Academy of Aviation's Diamond DA-20, an excellent airplane for spins.
Flight training has so many variables that, for the non-pilot, it can seem like a daunting information overload with books, charts, computers, mechanics and skill development all wrapped into a condensed learning period.
Spin training skills, or "stall awareness, spin entry, spins, and spin recovery procedures," are arguably some of the most important natural abilities a pilot can learn, and it is also one of the most exciting and fun parts of flight training.
In order to become a Certified Flight Instructor, spin training is a mandatory part of the education. "Every CFI has done spins to be a CFI. Spins are part of the curriculum for teaching new CFI's," says Frank D’Elia, the Vice President of Operations for the Academy of Aviation. "It does take some experience."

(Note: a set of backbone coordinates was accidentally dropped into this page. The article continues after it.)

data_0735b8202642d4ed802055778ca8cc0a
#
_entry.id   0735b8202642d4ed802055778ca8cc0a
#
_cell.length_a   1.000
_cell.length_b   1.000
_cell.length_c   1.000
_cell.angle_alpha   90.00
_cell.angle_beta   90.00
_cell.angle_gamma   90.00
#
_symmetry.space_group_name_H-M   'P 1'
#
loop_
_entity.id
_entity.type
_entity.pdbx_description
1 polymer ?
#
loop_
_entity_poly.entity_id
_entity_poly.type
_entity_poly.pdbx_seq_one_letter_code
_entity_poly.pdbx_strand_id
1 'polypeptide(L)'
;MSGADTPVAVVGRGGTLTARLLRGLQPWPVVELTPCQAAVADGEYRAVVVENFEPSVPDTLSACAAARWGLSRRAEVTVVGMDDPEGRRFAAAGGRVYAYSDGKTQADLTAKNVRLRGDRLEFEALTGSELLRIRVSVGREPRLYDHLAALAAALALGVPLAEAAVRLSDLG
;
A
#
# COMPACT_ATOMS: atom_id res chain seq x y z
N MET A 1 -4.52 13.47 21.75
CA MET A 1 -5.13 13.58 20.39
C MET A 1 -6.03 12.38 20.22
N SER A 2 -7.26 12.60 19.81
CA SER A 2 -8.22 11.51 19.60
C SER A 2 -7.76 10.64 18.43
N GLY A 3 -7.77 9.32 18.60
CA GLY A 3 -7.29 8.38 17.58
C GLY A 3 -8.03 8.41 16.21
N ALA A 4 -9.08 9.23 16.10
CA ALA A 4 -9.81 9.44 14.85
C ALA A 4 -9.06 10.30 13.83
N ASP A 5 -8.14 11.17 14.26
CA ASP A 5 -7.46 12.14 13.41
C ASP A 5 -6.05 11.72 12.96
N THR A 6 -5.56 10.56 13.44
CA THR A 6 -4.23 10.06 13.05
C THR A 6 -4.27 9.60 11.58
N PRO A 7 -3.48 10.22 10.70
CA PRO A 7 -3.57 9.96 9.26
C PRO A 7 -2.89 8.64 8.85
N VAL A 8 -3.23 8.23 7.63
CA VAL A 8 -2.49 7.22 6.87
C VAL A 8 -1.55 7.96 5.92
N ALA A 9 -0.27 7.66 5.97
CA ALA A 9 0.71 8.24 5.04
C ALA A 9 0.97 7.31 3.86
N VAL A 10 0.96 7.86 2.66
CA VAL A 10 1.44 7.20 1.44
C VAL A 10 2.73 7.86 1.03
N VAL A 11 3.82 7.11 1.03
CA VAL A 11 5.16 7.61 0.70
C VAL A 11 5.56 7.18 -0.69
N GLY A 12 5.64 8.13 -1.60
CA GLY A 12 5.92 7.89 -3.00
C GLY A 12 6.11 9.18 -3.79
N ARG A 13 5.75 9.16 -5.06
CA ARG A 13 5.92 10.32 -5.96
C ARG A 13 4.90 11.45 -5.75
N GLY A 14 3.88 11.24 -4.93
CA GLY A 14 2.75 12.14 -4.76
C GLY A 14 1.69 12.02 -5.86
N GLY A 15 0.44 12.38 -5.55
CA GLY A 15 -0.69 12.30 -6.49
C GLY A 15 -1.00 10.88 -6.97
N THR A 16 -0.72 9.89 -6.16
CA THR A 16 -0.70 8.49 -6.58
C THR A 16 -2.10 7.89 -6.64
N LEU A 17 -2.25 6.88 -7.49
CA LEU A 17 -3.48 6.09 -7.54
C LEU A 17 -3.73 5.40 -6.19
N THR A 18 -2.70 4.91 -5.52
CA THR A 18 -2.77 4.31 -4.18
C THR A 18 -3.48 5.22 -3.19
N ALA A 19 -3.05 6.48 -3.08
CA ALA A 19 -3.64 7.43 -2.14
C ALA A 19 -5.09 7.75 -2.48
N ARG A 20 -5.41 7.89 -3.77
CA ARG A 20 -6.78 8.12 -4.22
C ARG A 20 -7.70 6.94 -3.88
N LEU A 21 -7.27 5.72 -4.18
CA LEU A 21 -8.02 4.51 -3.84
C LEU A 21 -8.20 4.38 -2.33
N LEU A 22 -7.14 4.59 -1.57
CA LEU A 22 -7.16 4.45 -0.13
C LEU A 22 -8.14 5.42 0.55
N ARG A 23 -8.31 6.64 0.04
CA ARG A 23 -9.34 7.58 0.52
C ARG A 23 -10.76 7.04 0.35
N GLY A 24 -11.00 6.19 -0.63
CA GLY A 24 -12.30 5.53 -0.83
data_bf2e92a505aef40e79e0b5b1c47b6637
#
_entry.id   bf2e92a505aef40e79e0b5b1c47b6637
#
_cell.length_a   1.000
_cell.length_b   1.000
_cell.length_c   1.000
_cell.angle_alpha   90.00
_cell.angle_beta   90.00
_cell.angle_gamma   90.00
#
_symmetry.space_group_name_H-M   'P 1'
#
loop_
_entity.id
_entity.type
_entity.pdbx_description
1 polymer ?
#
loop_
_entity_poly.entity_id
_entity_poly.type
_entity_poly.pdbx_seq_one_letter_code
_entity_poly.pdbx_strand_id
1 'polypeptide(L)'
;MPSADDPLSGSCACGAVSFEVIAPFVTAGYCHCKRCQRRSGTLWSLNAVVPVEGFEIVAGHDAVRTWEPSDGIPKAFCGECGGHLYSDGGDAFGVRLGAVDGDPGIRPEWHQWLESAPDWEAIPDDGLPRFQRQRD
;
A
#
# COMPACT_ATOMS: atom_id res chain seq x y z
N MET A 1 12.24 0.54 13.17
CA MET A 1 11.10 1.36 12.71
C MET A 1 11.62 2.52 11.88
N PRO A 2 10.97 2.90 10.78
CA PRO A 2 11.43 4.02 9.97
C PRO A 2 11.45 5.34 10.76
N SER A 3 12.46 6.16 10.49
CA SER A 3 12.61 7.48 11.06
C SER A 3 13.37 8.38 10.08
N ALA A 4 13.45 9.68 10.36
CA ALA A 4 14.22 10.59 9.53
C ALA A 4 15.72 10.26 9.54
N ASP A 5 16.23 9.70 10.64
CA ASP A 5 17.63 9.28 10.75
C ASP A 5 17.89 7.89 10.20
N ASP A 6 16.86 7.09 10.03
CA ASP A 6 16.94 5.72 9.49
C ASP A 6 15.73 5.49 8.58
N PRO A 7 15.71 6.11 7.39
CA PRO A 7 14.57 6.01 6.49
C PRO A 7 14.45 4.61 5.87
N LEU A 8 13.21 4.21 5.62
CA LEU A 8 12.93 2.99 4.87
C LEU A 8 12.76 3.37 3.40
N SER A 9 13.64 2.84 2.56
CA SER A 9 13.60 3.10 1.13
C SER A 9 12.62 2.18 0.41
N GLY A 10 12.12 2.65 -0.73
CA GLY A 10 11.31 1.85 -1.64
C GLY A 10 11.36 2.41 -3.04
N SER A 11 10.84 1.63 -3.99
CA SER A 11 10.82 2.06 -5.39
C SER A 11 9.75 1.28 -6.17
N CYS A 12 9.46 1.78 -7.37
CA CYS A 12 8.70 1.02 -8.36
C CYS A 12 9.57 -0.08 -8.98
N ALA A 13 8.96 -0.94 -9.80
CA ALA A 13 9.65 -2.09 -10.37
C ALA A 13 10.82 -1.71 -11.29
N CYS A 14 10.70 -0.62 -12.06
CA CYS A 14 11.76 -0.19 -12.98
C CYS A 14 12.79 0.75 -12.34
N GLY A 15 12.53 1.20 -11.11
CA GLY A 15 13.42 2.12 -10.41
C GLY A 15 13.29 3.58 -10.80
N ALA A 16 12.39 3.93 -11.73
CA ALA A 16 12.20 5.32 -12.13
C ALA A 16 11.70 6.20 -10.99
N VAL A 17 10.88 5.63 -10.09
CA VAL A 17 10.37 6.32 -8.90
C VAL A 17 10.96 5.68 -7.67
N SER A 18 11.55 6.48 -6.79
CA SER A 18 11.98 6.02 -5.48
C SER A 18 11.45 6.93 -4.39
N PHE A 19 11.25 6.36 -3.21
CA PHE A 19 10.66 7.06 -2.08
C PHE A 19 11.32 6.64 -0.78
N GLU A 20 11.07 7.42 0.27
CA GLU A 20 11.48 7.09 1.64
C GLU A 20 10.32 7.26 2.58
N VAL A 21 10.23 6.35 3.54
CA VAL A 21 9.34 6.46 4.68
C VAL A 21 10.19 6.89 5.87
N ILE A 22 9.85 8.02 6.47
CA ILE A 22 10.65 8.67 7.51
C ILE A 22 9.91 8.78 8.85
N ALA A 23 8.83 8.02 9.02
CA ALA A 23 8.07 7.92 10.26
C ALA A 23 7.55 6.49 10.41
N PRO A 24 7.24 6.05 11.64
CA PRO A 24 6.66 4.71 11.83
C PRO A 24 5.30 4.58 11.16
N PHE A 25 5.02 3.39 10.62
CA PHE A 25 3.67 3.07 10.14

Intentional spin entry and recovery is described and broken down by blogger Swayne Martin, who presents the many different types of stalls and spins, and gives us a detailed look at recovery with the "PARE" technique. You can read about stalls, spins and the blueprint for recovery on his blog. Pilots, who weighed in about the article in the comments section, unanimously agree about the importance of spin training.
Academy of Aviation CFI Raghda Radwan.
Spinning a plane, especially when you are relaxed, confident and know what you are doing and how to handle the airplane, can be exhilirating and generally a lot of fun. Academy of Aviation CFI Raghda Radwan tells us, "It’s a very incomparable feeling. At first you’re anxious, you don’t know what to expect; but once you do the first one and the adrenaline’s kicking, you don’t want to stop!"